The moment I learned about The Inside Out Project I knew I wanted to participate.  The program, developed over a decade ago by the French artist JR, provides a platform and sometimes funding for independent organizations to create photographic murals with a social justice theme.  In the midst of the pandemic, a friend and I created the South Jersey Artist Collective, a nonprofit with the goal of highlighting the artists and art communities of towns in the shadow of Philadelphia.  Our first two projects as an organization were an exhibition of artwork created during the pandemic, and a submission to create a mural with the Inside Out Project.

Our submission was a mural themed “Youth In Support Of Black Lives Matter,” inspired by the protests against racial injustice that happened nationwide, including our small hometown of Woodbury, NJ.  Our town came together and took to the streets, I had the honor of marching side by side with friends, family, and students, some of whom I hadn’t seen in months outside of Zoom.  The youth involvement in the movement was inspiring and we wanted to elevate their voices with this project.  Through a series of photo opportunities set up at community events we photographed 100 local youth ranging in age from 6 months to 18 years old.  We photographed children from a diverse range of backgrounds; racially and ethnically, LGBTQ+, and youth with special needs.  The thing these kids all had in common was that their households spent the time to have hard conversations and they were all willing to outwardly declare that BLACK LIVES MATTER.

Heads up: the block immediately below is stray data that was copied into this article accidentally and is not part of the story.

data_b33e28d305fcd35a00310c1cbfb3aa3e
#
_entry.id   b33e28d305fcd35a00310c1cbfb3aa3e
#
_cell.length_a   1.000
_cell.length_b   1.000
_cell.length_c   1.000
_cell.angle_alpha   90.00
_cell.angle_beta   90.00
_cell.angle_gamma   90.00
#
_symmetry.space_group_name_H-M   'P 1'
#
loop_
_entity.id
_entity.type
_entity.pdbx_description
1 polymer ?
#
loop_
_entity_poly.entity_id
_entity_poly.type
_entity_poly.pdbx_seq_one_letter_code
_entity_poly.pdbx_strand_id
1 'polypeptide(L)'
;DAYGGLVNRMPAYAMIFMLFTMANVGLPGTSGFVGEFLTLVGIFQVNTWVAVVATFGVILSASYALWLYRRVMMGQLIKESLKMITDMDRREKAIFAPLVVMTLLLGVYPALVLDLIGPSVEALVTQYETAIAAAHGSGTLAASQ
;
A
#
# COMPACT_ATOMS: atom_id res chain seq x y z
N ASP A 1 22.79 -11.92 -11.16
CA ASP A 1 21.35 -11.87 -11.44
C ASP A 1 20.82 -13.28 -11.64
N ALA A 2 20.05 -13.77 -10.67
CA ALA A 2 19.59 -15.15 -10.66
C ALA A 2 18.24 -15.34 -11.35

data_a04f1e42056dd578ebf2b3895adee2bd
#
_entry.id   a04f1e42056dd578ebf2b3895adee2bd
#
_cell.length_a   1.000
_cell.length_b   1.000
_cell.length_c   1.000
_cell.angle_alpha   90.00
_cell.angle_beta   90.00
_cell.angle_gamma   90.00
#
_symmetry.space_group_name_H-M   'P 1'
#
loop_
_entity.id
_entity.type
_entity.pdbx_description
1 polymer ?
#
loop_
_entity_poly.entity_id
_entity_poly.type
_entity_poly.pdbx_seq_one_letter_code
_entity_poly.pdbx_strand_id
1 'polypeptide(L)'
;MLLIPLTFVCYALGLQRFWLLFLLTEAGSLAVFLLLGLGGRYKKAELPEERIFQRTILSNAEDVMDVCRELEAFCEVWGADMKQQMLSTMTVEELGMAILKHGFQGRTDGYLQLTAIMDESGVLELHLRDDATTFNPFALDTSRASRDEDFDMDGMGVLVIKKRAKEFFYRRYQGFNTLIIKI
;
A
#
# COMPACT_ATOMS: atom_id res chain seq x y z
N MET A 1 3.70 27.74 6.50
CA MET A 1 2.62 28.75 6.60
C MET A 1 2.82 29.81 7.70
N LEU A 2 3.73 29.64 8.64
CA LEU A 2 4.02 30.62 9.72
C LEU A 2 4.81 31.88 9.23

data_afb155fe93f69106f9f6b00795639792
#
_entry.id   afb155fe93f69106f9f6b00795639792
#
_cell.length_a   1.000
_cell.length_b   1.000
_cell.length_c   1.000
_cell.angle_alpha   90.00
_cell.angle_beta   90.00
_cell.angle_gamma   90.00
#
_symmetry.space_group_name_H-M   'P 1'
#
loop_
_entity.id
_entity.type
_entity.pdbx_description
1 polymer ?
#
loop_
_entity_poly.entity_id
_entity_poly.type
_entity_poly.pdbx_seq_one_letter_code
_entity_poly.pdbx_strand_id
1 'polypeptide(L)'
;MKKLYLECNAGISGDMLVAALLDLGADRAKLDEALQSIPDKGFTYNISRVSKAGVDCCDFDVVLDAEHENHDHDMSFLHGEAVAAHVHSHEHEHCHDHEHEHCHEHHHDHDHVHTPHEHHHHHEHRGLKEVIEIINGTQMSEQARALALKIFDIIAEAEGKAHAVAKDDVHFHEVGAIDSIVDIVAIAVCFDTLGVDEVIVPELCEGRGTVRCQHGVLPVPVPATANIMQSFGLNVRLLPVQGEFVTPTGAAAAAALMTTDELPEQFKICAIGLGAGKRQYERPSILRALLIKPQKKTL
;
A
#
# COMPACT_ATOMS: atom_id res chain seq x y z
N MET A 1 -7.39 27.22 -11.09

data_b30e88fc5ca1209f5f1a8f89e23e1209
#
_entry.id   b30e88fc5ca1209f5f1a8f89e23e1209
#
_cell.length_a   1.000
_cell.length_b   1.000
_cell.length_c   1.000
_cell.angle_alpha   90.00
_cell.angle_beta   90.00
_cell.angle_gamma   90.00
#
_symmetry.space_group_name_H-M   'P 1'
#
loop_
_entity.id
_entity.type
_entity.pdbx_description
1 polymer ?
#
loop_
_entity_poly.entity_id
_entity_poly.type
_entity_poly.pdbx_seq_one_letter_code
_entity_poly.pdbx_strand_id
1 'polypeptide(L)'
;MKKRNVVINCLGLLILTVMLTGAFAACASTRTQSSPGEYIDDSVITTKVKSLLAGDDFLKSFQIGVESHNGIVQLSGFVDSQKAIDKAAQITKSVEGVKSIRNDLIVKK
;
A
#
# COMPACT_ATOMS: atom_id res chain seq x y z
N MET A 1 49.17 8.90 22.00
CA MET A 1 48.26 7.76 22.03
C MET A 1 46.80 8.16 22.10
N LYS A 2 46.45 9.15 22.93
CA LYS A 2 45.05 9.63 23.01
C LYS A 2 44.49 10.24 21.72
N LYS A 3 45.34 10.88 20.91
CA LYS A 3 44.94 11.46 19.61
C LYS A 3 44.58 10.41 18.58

The next steps in the process were to have our photos printed and find a public location to install the larger than life portraits.  After months of planning, various discussions and meetings with organizations, and fundraising for materials, we had a date and location.  Over a hot weekend in June, SJAC and a team of volunteers spent hours rolling wallpaper paste onto the brick facade of the Woodbury Public Library and applying our photos.  Once was all said and done, our 100 photos were on display, a silent representation of the voices of these youths but no less powerful.  The community response was amazing, and worth the work involved.  Our town of 10,000 people now had a mural connected to an artist whose work has been displayed all over the world, whose work was on the cover of Time magazine.  Woodbury, NJ was now a part of the GLOBAL art project.

The mural is meant to be temporary, and being made of paper, the exposure to the elements has taken a toll on the photos.  Rain has dissolved the glue, which returns to its tacky form when dried by the heat.  The wind has folded some of the print over onto themselves and glued them in place, and the paper has because brittle around the edges.  We’ve also experienced our worst nightmare with someone vandalizing the work, not by tearing like we had expected, but by setting several of the photos on fire.  Despite the few issues, the mural is holding strong and continues to inspire and and bring attention to the message behind it.  We don’t know how much longer it will last, but we couldn’t be happier with the outcome of the entire project.  For more information on the project as a whole, visit and to view our specific mural search “Woodbury, NJ.”


Aaron Weber is an artist and educator from Woodbury, NJ.  He teaches art at the three elementary schools in Woodbury, and promotes public art and programming as one of the Executive Directors of the South Jersey Artist Collective.  For more information, check out or follow @sjartistcollective and @aaronteachesart on Instagram.


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